The following article explains ways of preventing, reducing or eliminating back pain. I have found them to be very useful to myself, my clients and my patients.
A lot of back pain is generated from bulging discs. Discs typically bulge posteriorly or backwards (no pun intended). Back extension exercises help to move the bulge forward again. This reduces the pressure on the annulus (outer fibres) of the disc and allows the nucleus (inner gel-like substance) to move forward. You can improve disc health and reduce back pain by performing 15 back extensions twice a day, every day, or after prolonged sitting at a desk or in a car.
Improper lifting will increase the pressure on the disc in the lumbar spine up to 400%. In other words, lifting 50 lbs
incorrectly can add 200 lbs of compression on the discs, which may be enough to rupture the disc if the disc is already
compromised. Disc ruptures and bulges are a major source of back pain and disability.
Gravity tends to lead us to having poor posture over time. Poor posture includes head-forward carriage, rounding of the shoulders, forward rounding of the upper and mid back (Thoracic spine) and flattening of our low back (Lumbar spine). These positions put a lot of force onto the musculoskeletal systems, which eventually leads to back pain.
Poor ergonomics at your work station can lead to repetitive strain injuries, as well as back, neck and shoulder pain.
Have your computer mouse close by so that you are not reaching, straining or rounding your shoulders. Your elbows should be close to your sides and your arms at a 90 degree angle. The computer screen should be at the same level as your eyes so that you are not extending your neck, which may generate tension headaches.
An adjustable height chair with a good lumbar support will help eliminate back pain. The chair height should be adjusted so that your hips are at the same level as your knees and your feet are firmly planted on the floor. This will prevent back and neck strain.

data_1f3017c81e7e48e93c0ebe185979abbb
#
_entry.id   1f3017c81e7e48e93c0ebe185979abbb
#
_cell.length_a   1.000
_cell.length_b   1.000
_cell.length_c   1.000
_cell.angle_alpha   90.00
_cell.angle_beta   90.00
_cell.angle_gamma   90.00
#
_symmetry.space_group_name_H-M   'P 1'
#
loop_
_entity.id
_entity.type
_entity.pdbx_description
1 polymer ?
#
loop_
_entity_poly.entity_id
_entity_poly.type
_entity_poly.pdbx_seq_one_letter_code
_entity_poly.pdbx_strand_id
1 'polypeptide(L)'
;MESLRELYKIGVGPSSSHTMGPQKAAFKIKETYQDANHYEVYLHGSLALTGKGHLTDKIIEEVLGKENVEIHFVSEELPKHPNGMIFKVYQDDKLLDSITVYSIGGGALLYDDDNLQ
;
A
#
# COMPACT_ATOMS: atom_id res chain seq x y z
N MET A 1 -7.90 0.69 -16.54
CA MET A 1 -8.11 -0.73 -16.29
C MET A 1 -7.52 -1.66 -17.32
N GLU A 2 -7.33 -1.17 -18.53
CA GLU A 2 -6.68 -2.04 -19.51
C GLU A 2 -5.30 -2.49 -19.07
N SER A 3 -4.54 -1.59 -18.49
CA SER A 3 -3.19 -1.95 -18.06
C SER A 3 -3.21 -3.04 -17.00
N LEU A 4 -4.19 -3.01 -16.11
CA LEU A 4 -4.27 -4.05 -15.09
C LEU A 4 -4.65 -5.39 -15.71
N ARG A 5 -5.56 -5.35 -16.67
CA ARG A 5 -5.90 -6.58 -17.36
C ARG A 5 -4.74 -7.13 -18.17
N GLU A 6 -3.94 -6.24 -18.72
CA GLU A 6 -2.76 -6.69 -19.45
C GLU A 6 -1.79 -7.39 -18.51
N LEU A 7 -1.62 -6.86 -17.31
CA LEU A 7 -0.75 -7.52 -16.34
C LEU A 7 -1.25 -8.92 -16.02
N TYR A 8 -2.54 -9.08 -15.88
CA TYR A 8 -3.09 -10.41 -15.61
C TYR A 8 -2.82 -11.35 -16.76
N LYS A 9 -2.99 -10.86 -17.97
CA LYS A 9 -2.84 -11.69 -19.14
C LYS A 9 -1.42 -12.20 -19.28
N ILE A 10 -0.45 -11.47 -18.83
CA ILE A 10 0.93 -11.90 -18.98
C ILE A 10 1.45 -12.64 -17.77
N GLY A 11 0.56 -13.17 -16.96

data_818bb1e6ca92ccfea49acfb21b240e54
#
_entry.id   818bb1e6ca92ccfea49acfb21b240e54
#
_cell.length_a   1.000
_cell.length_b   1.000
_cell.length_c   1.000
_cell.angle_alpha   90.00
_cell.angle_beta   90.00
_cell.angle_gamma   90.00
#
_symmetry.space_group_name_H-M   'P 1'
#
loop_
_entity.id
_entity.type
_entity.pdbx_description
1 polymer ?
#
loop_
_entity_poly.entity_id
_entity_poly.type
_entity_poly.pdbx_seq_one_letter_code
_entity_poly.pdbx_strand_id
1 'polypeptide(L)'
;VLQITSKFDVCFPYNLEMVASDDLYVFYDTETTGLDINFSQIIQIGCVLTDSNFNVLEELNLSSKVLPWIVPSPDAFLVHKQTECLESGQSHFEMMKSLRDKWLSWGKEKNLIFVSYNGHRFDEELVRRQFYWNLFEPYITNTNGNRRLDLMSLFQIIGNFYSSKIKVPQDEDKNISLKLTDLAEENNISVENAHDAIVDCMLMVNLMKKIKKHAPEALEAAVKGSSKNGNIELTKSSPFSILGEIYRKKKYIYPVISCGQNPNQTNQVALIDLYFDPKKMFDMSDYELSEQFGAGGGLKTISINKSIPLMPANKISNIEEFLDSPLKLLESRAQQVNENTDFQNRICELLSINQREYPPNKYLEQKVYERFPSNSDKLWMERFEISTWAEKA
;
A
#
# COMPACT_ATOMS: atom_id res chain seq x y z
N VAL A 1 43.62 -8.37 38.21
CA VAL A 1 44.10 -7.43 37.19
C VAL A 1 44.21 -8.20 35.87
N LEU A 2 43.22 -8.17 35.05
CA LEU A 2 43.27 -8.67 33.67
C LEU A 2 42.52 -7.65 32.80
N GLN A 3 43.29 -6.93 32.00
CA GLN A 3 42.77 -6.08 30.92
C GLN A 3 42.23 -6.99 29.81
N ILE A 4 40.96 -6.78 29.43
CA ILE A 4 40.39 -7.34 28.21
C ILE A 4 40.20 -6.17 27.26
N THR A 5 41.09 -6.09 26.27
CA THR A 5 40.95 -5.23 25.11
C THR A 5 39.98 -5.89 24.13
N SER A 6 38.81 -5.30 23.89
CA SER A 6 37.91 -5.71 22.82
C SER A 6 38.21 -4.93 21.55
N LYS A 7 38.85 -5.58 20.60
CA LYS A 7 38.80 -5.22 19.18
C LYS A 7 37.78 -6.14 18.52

When you sit on your wallet it tilts your pelvis unequally, which not only puts stress your joints, but presses on your sciatic nerve. The sciatic nerve, when compromised, causes sharp pain that radiates into the low back and down the leg.
High heels force your low back into extension (backward bending), which stresses the joints and intervertebral discs in the lumbar spine. This puts a lot of extra stress on the spine. Try limiting the use of the high heels to special occasions.
Extra, unwanted weight adds to the compressive forces of the whole back, particularly the weight-bearing structures of the lumbar spine. The more weight you carry on your body, the more the lumbar spine tends to flatten out to support the added weight. This is called hypolordosis, the result of which adds compressive loads onto the intervertebral discs. The extra pressure on the discs can lead to tearing or rupturing of these discs. Reduce unwanted weight and save your discs and prevent back pain. For every extra pound you carry, adds at least 3 pounds of extra stress!
There are many sources of back pain. If pain persists, see your massage therapist or other health care provider. It could be something as simple as a muscle strain or a nerve compression. A professional can provide you with a medical opinion and set you on the road to recovery and a pain-free back.
Most people treat they cars much better than their backs. Give your back regular maintenance and tune-ups and it will treat you well!
That is all there is to it!
Follow the top ten tips and save yourself the grief of back pain.
Joint Play the Right Way for the Axial Skeleton, by Mike Dixon RMT
Quick reference clinical Chiropractic Conditions Manual 1st and 2nd editions, By Nikita Vizniak, DC
Management of Common Musculoskeletal Disorders, 3rd edition by Hertling & Kessler
Orthopaedic and Physical Assessment 4th edition, by David J. Magee
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